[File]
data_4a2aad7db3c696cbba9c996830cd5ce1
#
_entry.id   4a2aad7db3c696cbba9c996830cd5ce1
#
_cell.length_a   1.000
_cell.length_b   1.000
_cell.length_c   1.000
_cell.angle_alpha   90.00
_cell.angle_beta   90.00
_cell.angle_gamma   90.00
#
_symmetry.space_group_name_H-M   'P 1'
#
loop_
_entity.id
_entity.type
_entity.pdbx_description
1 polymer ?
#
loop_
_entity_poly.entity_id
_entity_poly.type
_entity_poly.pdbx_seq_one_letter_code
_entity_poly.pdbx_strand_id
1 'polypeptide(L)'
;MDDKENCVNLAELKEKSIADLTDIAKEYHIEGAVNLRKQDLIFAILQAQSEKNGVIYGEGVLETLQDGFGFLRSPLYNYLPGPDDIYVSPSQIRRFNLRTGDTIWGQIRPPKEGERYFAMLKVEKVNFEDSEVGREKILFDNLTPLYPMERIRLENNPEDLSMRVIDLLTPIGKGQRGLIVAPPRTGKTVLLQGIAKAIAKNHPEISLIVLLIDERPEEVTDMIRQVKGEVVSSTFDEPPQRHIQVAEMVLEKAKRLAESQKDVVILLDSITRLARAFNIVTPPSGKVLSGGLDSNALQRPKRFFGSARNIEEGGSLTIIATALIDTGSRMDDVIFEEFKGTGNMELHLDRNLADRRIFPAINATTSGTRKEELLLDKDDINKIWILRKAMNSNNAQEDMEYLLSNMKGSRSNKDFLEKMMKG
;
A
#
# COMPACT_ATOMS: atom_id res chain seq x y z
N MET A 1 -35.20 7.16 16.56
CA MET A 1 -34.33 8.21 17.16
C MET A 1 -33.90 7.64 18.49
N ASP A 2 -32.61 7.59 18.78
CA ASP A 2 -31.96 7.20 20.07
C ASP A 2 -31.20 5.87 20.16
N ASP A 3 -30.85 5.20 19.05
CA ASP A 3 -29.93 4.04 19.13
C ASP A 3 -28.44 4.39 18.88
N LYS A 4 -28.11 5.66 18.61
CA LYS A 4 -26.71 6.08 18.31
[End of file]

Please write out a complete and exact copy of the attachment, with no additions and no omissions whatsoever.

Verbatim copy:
data_4a2aad7db3c696cbba9c996830cd5ce1
#
_entry.id   4a2aad7db3c696cbba9c996830cd5ce1
#
_cell.length_a   1.000
_cell.length_b   1.000
_cell.length_c   1.000
_cell.angle_alpha   90.00
_cell.angle_beta   90.00
_cell.angle_gamma   90.00
#
_symmetry.space_group_name_H-M   'P 1'
#
loop_
_entity.id
_entity.type
_entity.pdbx_description
1 polymer ?
#
loop_
_entity_poly.entity_id
_entity_poly.type
_entity_poly.pdbx_seq_one_letter_code
_entity_poly.pdbx_strand_id
1 'polypeptide(L)'
;MDDKENCVNLAELKEKSIADLTDIAKEYHIEGAVNLRKQDLIFAILQAQSEKNGVIYGEGVLETLQDGFGFLRSPLYNYLPGPDDIYVSPSQIRRFNLRTGDTIWGQIRPPKEGERYFAMLKVEKVNFEDSEVGREKILFDNLTPLYPMERIRLENNPEDLSMRVIDLLTPIGKGQRGLIVAPPRTGKTVLLQGIAKAIAKNHPEISLIVLLIDERPEEVTDMIRQVKGEVVSSTFDEPPQRHIQVAEMVLEKAKRLAESQKDVVILLDSITRLARAFNIVTPPSGKVLSGGLDSNALQRPKRFFGSARNIEEGGSLTIIATALIDTGSRMDDVIFEEFKGTGNMELHLDRNLADRRIFPAINATTSGTRKEELLLDKDDINKIWILRKAMNSNNAQEDMEYLLSNMKGSRSNKDFLEKMMKG
;
A
#
# COMPACT_ATOMS: atom_id res chain seq x y z
N MET A 1 -35.20 7.16 16.56
CA MET A 1 -34.33 8.21 17.16
C MET A 1 -33.90 7.64 18.49
N ASP A 2 -32.61 7.59 18.78
CA ASP A 2 -31.96 7.20 20.07
C ASP A 2 -31.20 5.87 20.16
N ASP A 3 -30.85 5.20 19.05
CA ASP A 3 -29.93 4.04 19.13
C ASP A 3 -28.44 4.39 18.88
N LYS A 4 -28.11 5.66 18.61
CA LYS A 4 -26.71 6.08 18.31